At the base of the gorge flows the Ottauquechee River, a popular white water rafting destination.
The Ottauquechee River is 41 miles long, and is a tributary of the Connecticut River. 3.7 miles of it pass through Quechee Gorge.
Although it was a fun hike, we never found the iconic river gorge view that we imagined while we were on the trails. Spotting the Route 4 Bridge that straddles the gorge, my wife suggested we walk across the bridge to see if the view was any better. Fighting off my fear of heights, I agreed.
Found it! Now THIS was more like what we were expecting. Palms slightly sweaty from the heights, I snapped away with my camera.
Ironically, instead of a lengthy hike along snow- and ice-covered trails, we could have parked at the visitors center, walked less than a quarter mile to the bridge, snapped some photos, and headed to our hotel. Ah, well, at least we had an adventure!
Before heading to our destination for the night, we made one more detour to Plymouth, Vermont, and the President Calvin Coolidge Historic Site. The 30th President of the United States, Coolidge was born here on July 4th, 1872 – he is the only President to be born on Independence Day (via Wikipedia). This was also where he was sworn into office after the unexpected death of President Warren G. Harding.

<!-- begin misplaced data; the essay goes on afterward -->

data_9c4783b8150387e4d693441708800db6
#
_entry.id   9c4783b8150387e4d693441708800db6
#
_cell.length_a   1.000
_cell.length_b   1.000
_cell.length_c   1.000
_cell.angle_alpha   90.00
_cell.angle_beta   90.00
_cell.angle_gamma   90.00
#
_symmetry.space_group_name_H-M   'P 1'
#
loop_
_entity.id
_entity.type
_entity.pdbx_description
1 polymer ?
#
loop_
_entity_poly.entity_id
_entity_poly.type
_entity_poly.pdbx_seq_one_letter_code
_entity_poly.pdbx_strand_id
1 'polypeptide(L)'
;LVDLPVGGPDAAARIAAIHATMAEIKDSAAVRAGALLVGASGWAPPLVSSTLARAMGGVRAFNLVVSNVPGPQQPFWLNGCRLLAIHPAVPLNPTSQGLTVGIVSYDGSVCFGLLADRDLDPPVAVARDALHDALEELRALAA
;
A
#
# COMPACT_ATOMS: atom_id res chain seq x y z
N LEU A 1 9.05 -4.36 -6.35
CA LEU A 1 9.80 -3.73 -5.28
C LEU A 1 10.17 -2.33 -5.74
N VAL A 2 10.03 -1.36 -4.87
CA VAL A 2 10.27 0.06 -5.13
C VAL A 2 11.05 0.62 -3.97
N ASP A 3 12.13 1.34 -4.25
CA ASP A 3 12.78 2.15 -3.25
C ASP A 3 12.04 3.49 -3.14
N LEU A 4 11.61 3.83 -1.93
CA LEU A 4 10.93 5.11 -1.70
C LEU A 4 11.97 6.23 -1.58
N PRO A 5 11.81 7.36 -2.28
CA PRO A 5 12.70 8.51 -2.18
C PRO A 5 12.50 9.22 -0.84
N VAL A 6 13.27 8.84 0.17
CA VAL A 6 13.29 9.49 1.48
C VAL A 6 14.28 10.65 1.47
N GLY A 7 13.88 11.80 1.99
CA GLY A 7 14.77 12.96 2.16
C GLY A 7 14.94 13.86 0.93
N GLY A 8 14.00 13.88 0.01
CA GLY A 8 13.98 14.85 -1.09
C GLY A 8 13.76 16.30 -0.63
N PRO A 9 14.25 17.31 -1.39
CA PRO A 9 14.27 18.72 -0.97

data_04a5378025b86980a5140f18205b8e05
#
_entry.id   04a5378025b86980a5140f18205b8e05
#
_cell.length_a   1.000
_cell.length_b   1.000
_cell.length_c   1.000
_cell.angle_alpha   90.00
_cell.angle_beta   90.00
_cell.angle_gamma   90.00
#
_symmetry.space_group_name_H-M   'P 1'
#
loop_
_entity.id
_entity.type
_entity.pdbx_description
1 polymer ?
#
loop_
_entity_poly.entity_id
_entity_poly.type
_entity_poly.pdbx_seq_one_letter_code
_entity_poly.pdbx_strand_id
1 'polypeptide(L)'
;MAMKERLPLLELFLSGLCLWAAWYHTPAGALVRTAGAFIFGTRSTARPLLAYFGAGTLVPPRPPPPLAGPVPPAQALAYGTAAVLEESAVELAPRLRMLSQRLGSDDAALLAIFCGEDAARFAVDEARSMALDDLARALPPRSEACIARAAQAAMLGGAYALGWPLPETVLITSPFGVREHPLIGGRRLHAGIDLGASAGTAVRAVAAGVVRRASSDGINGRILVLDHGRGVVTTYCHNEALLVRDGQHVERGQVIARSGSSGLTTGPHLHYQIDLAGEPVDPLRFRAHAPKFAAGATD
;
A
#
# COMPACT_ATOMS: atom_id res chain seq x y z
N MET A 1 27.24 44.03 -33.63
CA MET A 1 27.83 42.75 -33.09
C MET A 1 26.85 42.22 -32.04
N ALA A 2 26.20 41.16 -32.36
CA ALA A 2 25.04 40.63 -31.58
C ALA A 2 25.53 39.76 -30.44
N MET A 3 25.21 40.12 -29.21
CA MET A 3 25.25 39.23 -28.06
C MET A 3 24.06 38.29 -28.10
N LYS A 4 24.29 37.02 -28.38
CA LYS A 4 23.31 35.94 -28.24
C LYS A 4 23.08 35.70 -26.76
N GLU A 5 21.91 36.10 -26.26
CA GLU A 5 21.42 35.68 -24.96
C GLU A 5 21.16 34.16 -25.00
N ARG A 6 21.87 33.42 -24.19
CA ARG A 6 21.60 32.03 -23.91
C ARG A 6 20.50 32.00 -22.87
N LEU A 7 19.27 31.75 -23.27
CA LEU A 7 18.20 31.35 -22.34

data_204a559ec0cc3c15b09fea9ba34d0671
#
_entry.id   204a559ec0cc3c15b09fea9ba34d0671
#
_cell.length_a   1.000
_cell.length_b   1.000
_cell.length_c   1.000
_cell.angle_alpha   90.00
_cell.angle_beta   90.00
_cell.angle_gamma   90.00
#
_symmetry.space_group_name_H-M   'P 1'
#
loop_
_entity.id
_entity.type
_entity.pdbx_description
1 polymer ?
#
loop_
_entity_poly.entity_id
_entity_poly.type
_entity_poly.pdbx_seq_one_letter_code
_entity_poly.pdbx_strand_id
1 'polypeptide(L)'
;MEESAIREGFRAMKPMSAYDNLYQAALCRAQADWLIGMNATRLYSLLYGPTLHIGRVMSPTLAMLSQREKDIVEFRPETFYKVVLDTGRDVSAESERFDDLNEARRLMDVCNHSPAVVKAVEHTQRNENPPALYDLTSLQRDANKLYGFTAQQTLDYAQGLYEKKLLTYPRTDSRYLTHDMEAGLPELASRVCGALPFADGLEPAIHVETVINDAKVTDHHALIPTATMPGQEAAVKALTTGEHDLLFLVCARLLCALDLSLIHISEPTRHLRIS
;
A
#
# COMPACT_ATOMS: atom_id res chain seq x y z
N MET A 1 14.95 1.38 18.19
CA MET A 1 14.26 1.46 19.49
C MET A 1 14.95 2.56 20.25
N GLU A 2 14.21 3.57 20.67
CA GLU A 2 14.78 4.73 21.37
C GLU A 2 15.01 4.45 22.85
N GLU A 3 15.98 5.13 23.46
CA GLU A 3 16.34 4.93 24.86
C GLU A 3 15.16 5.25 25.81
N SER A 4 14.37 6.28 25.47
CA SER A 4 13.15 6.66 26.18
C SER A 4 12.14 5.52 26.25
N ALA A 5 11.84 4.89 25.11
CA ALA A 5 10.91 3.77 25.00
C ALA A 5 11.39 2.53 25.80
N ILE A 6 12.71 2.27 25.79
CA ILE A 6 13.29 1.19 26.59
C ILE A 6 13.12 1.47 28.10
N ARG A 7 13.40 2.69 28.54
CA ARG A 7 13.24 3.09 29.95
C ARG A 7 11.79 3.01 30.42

Although the buildings were closed for the season, the grounds were open to explore. As a President, Coolidge ranks somewhere in the middle of the rankings I referenced earlier. A small business conservative, some scholars see his “hands off” approach to business as one of the factors that led to the Great Depression. On the other hand, Coolidge’s views toward equality were noteworthy, especially for the time in which he lived. He appointed no known members of the Ku Klux Klan to federal office. He called for equal rights for African-Americans. He advocated for laws to criminalize lynching. He also signed into legislation laws that made all Native American peoples full US citizens, and established a commission to reform government agencies that work with Native peoples (via Wikipedia). When it comes to Presidential homes on this trip, it’s Vermont 1, New Hampshire 0. Sorry, Granite State.